Saving Niyamgiri hill bigger than writing book, winning Booker Prize: Arundhati Roy
Praising the Dongria Kondh tribals of Niyamgiri who successfully stalled Vedanta Group’s proposed bauxite mining in the hill, Roy said they showed to the world the art of resistance.india Updated: Nov 18, 2013 00:28 IST
Writer and social activist Arundhati Roy on Sunday said saving Niyamgiri hill was a greater achievement than any literary accomplishment.
“In today’s world, saving a hill is a very big thing. Writing a book or winning the Booker Prize is nothing compared to it,” the Man Booker Prize winner (1997) said at a function organised by Bhubaneswar-based literary magazine Nishan.
Praising the Dongria Kondh tribals of Niyamgiri who successfully stalled Vedanta Group’s proposed bauxite mining in the hill, Roy said they showed to the world the art of resistance.
“Some continued struggle inside the forest, some outside it. Some took the struggle to the streets of New Delhi and stock exchanges of London.”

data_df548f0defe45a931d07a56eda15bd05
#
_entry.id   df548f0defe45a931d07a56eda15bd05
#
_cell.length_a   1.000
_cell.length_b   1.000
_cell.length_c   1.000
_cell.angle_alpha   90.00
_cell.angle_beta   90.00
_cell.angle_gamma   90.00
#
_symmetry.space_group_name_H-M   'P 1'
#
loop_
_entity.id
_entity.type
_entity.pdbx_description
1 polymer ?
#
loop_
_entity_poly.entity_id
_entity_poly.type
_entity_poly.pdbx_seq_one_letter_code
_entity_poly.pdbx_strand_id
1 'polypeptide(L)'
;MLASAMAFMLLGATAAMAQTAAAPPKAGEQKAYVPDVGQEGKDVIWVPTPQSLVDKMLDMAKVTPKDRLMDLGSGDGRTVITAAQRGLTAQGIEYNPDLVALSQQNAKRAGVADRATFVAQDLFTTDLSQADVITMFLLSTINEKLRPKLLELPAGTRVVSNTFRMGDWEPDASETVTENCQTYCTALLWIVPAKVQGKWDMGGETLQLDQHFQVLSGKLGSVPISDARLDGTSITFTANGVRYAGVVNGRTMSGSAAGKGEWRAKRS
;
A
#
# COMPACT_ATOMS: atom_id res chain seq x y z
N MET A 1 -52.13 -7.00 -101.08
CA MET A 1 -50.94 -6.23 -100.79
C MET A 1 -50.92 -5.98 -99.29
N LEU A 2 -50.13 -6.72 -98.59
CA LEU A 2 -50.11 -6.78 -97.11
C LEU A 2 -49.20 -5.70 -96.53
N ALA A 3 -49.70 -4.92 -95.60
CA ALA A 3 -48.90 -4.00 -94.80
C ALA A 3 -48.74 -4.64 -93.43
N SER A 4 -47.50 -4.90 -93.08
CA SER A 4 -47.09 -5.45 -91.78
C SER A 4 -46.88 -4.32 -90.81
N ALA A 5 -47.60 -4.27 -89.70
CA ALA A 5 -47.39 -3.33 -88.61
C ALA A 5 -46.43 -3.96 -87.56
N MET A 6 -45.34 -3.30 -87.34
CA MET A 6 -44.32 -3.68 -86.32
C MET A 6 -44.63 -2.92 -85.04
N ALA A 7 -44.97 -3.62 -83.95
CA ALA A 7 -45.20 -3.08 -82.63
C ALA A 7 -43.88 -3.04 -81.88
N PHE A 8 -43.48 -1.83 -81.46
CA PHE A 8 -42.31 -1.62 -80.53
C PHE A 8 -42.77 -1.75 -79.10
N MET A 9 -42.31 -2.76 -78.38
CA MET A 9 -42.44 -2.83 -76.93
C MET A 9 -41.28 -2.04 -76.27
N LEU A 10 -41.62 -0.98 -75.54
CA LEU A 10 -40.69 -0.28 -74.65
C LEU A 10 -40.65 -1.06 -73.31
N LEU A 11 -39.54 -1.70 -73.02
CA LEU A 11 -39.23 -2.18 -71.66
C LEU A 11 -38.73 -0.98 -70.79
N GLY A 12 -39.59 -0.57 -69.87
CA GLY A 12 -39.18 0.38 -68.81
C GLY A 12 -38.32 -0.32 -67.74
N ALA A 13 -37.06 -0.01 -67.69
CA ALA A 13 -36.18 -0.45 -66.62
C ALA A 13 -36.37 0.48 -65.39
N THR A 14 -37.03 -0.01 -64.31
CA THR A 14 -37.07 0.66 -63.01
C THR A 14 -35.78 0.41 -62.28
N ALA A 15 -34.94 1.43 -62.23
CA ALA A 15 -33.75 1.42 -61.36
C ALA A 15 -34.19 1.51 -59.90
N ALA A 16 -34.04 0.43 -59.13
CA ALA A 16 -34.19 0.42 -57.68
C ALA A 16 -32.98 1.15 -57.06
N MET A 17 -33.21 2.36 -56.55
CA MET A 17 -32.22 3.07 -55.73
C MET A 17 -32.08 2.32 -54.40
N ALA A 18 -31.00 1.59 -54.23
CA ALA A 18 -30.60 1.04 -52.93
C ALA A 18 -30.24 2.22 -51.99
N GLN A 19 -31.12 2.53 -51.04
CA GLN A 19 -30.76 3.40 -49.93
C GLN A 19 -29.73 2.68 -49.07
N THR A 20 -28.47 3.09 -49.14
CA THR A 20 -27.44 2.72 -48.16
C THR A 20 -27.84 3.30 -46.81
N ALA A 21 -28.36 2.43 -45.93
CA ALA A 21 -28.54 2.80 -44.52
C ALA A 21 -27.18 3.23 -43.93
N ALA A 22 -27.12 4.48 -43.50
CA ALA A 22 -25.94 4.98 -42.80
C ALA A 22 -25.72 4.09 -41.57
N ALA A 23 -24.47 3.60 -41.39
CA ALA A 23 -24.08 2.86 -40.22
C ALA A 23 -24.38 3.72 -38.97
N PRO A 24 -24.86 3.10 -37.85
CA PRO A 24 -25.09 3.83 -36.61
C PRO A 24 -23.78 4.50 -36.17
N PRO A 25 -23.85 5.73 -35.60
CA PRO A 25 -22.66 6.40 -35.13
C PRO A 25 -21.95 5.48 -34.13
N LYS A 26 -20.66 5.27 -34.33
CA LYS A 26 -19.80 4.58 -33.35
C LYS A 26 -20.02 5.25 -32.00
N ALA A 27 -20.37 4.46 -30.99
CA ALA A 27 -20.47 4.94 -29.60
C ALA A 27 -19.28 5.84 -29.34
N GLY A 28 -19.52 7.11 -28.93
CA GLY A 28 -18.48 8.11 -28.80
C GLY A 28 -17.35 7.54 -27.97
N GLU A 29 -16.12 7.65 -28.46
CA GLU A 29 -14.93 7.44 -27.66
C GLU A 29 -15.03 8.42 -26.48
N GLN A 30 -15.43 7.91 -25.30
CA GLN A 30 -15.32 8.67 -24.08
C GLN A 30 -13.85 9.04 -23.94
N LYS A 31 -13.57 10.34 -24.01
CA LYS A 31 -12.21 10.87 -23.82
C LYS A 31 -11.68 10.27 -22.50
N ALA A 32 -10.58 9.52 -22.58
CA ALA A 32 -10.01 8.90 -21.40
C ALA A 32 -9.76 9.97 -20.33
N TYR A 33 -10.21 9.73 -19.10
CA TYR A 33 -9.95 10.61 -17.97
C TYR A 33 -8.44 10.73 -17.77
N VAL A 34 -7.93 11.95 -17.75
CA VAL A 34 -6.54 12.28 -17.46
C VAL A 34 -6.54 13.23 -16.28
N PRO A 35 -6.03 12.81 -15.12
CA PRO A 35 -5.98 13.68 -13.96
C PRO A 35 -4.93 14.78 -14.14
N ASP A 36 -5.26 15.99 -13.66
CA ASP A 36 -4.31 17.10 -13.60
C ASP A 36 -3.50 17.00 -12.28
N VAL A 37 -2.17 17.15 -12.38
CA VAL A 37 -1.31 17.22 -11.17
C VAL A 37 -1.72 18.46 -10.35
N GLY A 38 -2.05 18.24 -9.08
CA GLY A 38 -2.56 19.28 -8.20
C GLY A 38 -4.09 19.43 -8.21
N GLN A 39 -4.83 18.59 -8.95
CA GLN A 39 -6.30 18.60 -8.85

Roy, however, cautioned that the struggle was not over yet, as the company still had its alumina refinery at the slope of the hill in Kalahandi district, about 500 km southwest of Bhubaneswar.
“Lot of games will be played to run the refinery. If not Niyamgiri, they will try to source bauxite from some other hill and that has to be checked,” she said, adding that the struggle would continue till the refinery was closed for good.
According to a 2004 memorandum of understanding between the Vedanta Group and Odisha government, state-owned Odisha Mining Corporation (OMC) had to supply bauxite to Vedanta’s 1 million-tonne refinery.
Not able to mine the hill due to stiff protest from the tribals, who revere the hill as their god ‘Niyamraja’, and problems in getting clearance from the Union ministry for environment and forest, the OMC had moved the Supreme Court.
In an order on April 18, the Supreme Court asked the forest dwellers to decide if mining in Niyamgiri hills — home to nearly 10,000 Dongria Kondh tribals, besides other tribal groups — would affect their religious and cultural rights.
In accordance with the order, gram sabha (village councils) meetings were held in 12 villages in Niyamgiri hill, spread over Rayagada and Kalahandi districts, between July 18 and August 19.
All 12 gram sabhas unanimously voted against bauxite mining.